LONDON (Reuters) - After numerous false dawns for British women’s tennis, teenager Laura Robson underlined her precocious talent by displaying maturity and a fighting spirit in adversity to reach the second week of Wimbledon on Saturday.
The 19-year-old appeared to be heading tamely out of her home grand slam at the third round stage when trailing New Zealand’s Marina Erakovic by a set and 5-3.
But the British number one, much to the delight of a subdued sun-drenched crowd, finally found her form as Erakovic faltered when serving for a place in the last 16.
Robson, who knocked out 10th seed Maria Kirilenko in the first round, reeled off eight games in a row to lead 4-0 in the decider before holding her nerve to win 1-6 7-5 6-3 after Erakovic briefly threatened a revival.
Hailed as future top 10 player by world number one Serena Williams, Robson could meet the American five-times champion and hot favorite in the quarter-finals if she can overcome Estonian world number 46 Kaia Kanepi in the fourth round.
The Briton is already guaranteed to break into the world’s top 30 having equaled her best grand slam showing after reaching the last 16 at last year’s U.S. Open, although Robson said that feat was furthest from her thoughts.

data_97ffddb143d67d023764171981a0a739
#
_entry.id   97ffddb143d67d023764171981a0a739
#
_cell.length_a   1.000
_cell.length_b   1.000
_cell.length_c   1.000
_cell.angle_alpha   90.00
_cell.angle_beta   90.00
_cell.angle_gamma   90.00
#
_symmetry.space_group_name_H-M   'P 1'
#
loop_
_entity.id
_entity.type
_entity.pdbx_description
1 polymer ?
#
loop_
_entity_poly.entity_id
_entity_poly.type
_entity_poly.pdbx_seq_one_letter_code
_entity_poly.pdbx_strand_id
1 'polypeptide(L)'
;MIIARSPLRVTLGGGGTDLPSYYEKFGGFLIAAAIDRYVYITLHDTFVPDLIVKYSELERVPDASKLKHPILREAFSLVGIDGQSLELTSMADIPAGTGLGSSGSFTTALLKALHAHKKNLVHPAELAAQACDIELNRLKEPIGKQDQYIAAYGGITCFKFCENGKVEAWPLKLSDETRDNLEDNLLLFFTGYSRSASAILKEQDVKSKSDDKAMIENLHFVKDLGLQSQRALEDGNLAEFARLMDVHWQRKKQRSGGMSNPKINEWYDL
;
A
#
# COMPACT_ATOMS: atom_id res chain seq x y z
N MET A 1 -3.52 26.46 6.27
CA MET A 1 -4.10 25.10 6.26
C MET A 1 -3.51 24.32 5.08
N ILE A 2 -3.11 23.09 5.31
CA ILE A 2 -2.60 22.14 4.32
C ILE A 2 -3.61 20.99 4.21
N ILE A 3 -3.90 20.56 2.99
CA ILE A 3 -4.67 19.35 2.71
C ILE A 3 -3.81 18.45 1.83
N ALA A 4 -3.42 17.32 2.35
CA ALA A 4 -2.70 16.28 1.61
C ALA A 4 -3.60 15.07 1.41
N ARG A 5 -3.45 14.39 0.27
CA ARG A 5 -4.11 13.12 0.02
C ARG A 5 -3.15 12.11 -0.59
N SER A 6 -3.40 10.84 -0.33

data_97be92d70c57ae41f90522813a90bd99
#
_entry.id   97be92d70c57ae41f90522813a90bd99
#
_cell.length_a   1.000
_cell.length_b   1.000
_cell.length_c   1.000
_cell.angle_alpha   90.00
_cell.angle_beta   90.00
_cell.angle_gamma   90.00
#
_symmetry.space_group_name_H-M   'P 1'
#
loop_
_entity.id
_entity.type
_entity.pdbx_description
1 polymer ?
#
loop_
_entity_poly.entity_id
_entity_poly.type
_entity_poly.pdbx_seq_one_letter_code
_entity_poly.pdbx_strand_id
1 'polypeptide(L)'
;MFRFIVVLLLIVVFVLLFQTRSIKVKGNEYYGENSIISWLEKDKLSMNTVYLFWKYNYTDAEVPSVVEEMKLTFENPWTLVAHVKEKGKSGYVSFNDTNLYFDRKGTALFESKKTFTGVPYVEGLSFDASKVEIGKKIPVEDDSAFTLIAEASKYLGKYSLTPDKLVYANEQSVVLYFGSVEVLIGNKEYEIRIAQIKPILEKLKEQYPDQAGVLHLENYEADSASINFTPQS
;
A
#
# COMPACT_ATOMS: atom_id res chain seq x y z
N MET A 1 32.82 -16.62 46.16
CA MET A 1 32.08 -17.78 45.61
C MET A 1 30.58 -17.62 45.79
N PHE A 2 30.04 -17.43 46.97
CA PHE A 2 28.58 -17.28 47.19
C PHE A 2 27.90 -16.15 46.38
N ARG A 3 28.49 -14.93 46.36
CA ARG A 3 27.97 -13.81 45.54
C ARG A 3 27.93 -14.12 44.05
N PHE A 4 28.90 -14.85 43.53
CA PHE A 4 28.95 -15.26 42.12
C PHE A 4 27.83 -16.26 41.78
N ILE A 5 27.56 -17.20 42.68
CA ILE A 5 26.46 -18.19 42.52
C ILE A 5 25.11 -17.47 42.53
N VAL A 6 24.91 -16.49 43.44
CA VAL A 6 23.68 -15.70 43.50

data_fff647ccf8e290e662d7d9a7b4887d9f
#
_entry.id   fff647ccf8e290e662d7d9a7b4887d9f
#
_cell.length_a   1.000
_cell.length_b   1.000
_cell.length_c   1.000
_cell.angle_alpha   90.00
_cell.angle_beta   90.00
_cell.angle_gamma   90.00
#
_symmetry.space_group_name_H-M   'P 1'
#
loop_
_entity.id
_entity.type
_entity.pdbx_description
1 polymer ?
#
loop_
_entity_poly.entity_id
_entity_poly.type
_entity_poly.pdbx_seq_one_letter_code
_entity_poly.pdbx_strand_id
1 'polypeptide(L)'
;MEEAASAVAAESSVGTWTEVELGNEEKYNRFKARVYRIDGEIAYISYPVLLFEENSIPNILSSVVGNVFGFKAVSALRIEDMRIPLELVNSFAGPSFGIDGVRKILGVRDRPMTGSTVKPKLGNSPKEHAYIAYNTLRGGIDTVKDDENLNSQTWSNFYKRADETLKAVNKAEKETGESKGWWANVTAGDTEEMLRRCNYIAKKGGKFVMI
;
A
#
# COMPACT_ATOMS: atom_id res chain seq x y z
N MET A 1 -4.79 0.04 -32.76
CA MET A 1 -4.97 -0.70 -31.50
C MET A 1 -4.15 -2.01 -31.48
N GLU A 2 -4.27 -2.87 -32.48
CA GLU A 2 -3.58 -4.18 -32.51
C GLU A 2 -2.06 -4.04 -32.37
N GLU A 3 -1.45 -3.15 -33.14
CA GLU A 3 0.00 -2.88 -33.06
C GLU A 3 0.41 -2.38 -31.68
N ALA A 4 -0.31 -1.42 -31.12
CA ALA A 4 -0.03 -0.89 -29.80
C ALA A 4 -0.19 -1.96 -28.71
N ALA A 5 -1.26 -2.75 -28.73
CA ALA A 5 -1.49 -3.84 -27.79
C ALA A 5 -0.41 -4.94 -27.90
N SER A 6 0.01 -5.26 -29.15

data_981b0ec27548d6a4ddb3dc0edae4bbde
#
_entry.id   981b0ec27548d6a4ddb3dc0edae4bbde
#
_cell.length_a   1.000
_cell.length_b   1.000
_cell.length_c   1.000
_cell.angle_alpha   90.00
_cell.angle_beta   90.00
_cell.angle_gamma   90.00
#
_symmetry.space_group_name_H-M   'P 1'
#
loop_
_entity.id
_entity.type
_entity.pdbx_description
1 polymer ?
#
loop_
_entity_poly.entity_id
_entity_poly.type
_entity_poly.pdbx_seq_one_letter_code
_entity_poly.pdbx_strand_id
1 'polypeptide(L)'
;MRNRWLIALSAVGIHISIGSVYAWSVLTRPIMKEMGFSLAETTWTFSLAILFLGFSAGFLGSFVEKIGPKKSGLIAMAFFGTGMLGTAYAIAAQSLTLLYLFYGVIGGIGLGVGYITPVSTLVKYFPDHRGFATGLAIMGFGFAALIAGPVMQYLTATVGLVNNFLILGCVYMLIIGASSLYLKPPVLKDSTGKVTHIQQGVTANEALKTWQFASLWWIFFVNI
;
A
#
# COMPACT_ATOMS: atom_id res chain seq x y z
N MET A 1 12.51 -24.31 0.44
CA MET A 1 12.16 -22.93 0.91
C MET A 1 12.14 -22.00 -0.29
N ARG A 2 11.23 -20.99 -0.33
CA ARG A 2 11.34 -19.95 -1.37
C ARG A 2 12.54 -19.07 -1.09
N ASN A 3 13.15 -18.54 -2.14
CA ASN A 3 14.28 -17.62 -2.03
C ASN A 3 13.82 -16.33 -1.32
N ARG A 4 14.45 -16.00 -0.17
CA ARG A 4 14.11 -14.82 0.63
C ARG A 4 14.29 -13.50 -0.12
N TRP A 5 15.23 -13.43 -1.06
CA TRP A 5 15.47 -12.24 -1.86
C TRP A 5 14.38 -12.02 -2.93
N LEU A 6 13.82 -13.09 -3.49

“I just focus on, you know, playing my match. Things like that, things that actually matter,” she told reporters.
“I mean, it’s a good thing (getting into the top 30). Hopefully, this means I’ll be seeded for the U.S. Open. But I don’t go into the match thinking, ‘If I win this, I’m going to be top 30’.”
Britain has not had a player ranked in the world’s top 30 since Jo Durie in 1987 while Sam Smith was the last British woman to reach the fourth round at Wimbledon in 1998.
Robson said that in terms of the career stretching before her she was in “bonus” territory at this stage.
“I’m going to be playing for like another 10 years, so it’s all bonuses for now.”
Robson was all at sea in the opening set as Erakovic’s pinging serve and precise ground strokes forced a flurry of errant shots from the Briton.
The teenager failed to lift her game in the second until Erakovic, who beat Robson on grass in their only previous encounter last year, faltered when serving for the match.
Robson, sensing her opponent tensing up, seized the initiative and grew in stature as the New Zealander’s once dominant serve deserted her.
“You just have to hang in and wait for them (opponents) to start making a few errors,” Robson said.
“I can definitely play better than I did today. But it’s tough to play your best tennis all the time. What I’ve been working on is just accepting that I’m not going to play great tennis in every match.
“I might have a couple of good games here and there, but the majority of the time I’m just going to have to work on being super-consistent and go from there.”
Reporting by Justin Palmer; editing by Ken Ferris